I hit my first low point about a mile from special needs. I couldn't wait to get there and take off my visor and shades, dump one of my nutrition bottles, grab my cranberry red bull and some licorice and head out on the last lap. It didn't last long, but I felt grumpy and irritable. Which means: EAT A CALORIE.
My volunteer at special needs was AWESOME. I asked her to read my bag as I poured items into it and pulled items out. She walked with me as far as she could as I grabbed a ziploc full of what I needed, included the aforementioned red bull and licorice. Plus, a card that was included in my 140.6 box. It read: BETH ANDROO. You. Are. An. Ironman. I poured the RedBull into my hydration flask and drank the rest. I sipped on that for the next four miles, took some salts every other aid station.
I was great again until I got back out to the park. I remember seeing Jen on her skateboard in the lagoonie neighborhood and telling her I had at least 10 miles left in me. Which was great, because I only had nine to go. But, out in the park, in the dark before the turn around, I looked at my watch. I was at 12:09. I had missed my A-Race goal. I did the math and even on a good Friday morning run, I'd be pushing it to make a 13-hour goal. I was disappointed and discouraged. I felt like I had let myself down, let down my crew. All that training and this was my result?! I felt like Chris Berman would say: C'MON, MAN! I growled at myself and adapted a new goal and vowed to make it by 13:15. I came out of the park and asked Ace to run with me for 10 steps - that I was discouraged. He said, don't be discouraged. You are doing this! You are an ironman! I will see you at the finish. He cried. I cried. I re-framed the situation and thought: I only have five miles to go. I do that every Wednesday at the track.
He must have relayed my discouragement to Sunshine Spice because she snuck up at every corner. At Patches: I see you, Beth Androo. Keep running. Keep moving. Near the hotel with the wind tunnel and salty breeze: I'm back, Bethie. You are amazing. You are strong. At Every. Other. Corner. In the Lagoon: C'mon, I'm not letting up. I see you. I'm Renee in your head. I kept running because A) I didn't want her to see me walk, B) I was afraid that the people around me were getting mad at me and were chasing me and C) I wanted to sprint to get away from her. I only stopped twice in the last five miles. At some point, I think with 1.5 miles to go she finally said: this is where I leave you. I will see you at the finish. When you see the Vomitron, you know you're there!
That last mile was just like the start of the day. It was quiet and loud. It was calm and frantic. It was quieter on the beach road and a lot of the tri groups had packed up. Before the race, my nephew Parker had written me a note. A few weeks earlier, he had been gvien the WEEKLY WARRIOR award at camp. It meant that he had shown RESPONSIBILITY. PERSEVERANCE. COURAGE. RESPECT. In the note he had written: BE THE DAILY WARRIOR. I was responsible for the mile I was in. I had persevered for 139 miles. I had the courage to start and the courage to finish. I respected myself and the distance. I began to repeat the words responsibility, perservere, courage, respect. I am a warrior.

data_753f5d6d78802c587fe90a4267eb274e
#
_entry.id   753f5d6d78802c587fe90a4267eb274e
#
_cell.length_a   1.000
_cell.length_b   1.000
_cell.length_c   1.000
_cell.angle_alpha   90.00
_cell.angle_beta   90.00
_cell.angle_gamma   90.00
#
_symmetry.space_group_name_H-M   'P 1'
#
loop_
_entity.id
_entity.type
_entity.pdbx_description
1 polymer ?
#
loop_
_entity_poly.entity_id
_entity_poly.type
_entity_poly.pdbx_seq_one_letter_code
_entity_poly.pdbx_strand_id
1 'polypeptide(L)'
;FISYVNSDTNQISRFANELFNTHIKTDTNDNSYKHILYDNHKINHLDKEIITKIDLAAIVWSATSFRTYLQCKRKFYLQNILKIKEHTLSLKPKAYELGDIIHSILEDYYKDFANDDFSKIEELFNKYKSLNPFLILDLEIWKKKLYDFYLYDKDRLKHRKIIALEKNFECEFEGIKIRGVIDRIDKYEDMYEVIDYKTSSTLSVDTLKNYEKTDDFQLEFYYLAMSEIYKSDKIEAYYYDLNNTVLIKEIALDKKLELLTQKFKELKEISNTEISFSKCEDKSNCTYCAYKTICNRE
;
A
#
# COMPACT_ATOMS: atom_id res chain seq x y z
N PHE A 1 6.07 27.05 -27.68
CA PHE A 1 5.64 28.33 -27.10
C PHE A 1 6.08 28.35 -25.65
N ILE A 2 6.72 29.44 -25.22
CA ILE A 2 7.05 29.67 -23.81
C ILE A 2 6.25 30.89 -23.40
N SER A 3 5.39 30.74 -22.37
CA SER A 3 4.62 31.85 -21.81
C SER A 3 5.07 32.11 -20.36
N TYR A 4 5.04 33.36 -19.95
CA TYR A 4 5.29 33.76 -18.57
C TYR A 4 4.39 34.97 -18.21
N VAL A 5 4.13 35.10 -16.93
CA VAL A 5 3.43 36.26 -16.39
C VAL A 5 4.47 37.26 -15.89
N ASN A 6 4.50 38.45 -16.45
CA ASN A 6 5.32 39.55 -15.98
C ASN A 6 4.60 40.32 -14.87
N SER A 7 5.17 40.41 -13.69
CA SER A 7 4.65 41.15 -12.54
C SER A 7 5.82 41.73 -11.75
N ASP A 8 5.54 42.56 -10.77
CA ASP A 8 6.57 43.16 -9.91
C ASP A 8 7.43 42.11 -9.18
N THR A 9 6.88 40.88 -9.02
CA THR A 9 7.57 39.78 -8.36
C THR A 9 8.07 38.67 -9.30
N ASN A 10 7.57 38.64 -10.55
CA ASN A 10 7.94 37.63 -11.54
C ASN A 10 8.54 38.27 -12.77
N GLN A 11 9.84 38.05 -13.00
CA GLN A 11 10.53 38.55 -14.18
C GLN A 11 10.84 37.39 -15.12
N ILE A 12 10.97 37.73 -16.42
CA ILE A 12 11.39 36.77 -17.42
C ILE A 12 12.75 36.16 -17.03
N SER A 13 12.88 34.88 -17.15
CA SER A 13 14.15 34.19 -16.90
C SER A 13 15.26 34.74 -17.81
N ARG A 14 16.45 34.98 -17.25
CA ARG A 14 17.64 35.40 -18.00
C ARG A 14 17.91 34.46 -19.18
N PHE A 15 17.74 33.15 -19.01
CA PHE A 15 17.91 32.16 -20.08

The DJ was still there on tri club row and he made an announcement: Okay parents, cover your kids' ears because this one just has to be played. Suddenly Britney's WORK B!TCH was echoing between the buildings.
I turned the corner and I got goosebumps. Over the DJ, I heard Mike Reilly at the finish line. I saw the lights at Alvin's. I heard the crowds in the finishing chute and I saw the VOMITRON! I was so excited to veer to the right at special needs and head into the finish instead of back out to the run. I started shouting there and fist pumping and high-fiving strangers. I AM GOING TO BE AN IRONMAN! I yelled. HELL YEAH! I DID IT! I AM AN IRONMAN. I AM AN IRONMAN!
Finally, I heard: ELIZABETH ANDREW: YOU. ARE. AN IRONMAN! I jumped for joy and then I danced across the finish line. I call it the MDOT TWO-STEP.
I wobbled past the bright finish lights and Roger was my catcher. He hung the medal around my neck and said: Great dance! I thanked him as he handed me my finisher's hat and tee. I had my picture taken and gave a woop woop to Sunshine and Airwrecka and Jay Ma who were all on the other side of the fence. Ace was waiting at the exit and he picked me up off my feet. I'm so proud of you! That was your hardest one you've ever done and you did it! I cried again.
I checked my watch and the official splits as we ate pizza and I soaked my legs in the pool: I finished my run in 5:23:52 and my overall was 13:13:54. I was giddy. It wasn't my goal or a personal best. But....it was an IRONMAN.